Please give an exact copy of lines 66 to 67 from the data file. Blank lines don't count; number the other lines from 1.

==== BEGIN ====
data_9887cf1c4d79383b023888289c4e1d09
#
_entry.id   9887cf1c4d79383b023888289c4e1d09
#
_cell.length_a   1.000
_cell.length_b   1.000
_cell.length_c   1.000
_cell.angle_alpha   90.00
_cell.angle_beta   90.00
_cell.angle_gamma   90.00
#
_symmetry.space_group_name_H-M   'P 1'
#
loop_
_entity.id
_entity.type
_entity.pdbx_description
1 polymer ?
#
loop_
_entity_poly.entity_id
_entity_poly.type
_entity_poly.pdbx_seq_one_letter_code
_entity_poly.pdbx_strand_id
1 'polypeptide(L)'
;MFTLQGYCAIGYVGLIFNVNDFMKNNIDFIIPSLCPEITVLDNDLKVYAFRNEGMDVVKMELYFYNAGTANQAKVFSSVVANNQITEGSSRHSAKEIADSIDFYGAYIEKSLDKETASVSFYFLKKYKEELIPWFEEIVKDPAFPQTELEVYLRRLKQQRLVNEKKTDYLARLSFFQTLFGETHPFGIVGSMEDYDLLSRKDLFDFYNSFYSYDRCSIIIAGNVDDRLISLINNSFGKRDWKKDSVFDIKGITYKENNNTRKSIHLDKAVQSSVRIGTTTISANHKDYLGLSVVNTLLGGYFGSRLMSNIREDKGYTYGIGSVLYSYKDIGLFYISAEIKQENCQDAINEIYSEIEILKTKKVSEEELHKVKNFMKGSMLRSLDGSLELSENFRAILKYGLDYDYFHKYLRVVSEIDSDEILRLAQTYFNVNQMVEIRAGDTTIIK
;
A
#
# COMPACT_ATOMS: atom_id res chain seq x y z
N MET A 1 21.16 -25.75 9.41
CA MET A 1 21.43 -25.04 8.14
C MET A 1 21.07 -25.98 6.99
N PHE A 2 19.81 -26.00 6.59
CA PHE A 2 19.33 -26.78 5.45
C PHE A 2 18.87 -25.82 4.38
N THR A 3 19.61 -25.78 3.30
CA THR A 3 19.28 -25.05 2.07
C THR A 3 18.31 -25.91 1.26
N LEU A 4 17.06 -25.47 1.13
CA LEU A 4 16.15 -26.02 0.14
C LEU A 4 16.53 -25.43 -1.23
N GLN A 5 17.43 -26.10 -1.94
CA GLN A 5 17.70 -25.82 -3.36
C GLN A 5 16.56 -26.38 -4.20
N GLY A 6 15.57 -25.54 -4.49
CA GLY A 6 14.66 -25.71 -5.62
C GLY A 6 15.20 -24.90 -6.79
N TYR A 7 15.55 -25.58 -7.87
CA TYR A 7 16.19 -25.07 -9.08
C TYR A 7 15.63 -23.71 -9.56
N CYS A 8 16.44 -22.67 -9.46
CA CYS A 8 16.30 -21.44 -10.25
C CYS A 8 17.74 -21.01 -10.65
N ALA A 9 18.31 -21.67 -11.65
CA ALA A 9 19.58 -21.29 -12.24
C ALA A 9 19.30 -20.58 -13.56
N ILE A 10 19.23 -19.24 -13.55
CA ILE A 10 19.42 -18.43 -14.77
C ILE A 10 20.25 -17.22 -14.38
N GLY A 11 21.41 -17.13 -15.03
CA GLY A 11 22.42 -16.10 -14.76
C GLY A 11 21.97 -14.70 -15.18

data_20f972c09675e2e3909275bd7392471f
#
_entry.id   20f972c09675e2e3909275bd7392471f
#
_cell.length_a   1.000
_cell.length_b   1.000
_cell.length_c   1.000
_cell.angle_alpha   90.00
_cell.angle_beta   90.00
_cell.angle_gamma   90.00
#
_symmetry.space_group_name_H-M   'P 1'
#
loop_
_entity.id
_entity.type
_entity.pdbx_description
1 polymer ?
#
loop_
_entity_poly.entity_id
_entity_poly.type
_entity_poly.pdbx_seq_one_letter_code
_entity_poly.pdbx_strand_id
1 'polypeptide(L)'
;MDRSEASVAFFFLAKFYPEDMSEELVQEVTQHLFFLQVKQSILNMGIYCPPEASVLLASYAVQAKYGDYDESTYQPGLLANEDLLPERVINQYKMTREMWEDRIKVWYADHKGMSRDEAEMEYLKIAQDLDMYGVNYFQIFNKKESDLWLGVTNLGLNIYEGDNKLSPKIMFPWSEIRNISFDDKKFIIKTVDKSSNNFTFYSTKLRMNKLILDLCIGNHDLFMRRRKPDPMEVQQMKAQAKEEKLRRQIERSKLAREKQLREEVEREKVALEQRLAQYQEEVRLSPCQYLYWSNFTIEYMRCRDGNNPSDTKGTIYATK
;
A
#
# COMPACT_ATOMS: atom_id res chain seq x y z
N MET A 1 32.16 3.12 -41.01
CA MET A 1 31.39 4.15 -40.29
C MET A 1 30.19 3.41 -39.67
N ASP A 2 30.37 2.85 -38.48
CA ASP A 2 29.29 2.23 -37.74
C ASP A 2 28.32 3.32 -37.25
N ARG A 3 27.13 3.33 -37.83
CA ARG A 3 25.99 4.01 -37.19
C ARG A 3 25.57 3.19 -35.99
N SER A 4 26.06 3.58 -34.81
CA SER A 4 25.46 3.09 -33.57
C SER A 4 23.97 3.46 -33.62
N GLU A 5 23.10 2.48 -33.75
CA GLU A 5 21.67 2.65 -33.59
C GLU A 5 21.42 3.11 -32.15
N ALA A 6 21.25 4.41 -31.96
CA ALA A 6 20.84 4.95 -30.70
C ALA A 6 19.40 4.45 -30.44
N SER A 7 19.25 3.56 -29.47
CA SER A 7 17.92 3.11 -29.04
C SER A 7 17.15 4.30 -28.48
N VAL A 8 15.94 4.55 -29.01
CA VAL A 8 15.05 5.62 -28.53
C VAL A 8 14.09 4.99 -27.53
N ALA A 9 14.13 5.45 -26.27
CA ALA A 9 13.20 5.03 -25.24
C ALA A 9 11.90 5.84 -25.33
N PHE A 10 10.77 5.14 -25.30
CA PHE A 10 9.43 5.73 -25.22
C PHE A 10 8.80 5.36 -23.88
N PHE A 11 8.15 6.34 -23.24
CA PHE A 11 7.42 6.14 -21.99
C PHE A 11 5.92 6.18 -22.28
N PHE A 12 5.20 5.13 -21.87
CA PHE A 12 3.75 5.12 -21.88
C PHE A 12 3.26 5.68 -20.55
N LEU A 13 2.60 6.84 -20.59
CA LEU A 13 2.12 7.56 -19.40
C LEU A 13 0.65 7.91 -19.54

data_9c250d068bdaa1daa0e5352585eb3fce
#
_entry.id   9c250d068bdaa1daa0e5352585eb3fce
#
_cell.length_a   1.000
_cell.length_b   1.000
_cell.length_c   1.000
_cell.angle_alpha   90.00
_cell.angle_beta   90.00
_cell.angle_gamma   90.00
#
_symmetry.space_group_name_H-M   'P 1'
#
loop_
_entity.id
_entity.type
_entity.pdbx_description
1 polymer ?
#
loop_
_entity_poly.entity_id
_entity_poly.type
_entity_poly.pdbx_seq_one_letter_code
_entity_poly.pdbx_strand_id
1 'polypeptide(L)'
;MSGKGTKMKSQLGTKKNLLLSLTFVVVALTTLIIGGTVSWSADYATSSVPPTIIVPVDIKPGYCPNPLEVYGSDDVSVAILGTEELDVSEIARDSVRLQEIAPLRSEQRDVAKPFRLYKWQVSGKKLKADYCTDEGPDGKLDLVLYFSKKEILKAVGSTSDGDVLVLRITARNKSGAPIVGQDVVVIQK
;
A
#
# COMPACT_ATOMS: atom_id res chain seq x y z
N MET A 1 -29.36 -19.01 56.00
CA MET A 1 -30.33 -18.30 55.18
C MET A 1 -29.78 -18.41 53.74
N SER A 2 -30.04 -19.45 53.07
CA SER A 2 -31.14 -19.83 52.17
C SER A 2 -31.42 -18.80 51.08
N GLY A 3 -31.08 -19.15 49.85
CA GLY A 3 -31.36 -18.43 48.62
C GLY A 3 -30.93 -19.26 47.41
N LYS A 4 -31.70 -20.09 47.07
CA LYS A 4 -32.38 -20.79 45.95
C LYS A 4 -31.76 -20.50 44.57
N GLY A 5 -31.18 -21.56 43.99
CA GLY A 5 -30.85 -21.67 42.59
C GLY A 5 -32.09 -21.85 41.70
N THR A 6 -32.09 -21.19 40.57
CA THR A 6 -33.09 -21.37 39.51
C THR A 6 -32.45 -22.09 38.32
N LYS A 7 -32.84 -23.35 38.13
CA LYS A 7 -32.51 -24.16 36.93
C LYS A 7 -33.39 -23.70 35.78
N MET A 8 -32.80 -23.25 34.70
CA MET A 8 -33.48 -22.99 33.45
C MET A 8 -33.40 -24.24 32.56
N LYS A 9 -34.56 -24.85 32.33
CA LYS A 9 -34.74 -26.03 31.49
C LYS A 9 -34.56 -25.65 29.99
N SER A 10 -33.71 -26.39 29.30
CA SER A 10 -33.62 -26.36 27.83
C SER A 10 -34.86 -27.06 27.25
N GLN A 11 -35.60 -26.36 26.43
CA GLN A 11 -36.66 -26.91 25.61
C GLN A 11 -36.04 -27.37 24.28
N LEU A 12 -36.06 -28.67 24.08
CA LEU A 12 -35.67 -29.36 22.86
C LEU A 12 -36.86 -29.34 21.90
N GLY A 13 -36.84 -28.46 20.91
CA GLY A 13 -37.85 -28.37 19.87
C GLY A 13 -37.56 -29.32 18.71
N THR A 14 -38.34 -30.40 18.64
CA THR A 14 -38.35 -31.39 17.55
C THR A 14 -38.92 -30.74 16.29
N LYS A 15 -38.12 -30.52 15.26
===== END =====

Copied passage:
_entry.id   20f972c09675e2e3909275bd7392471f
#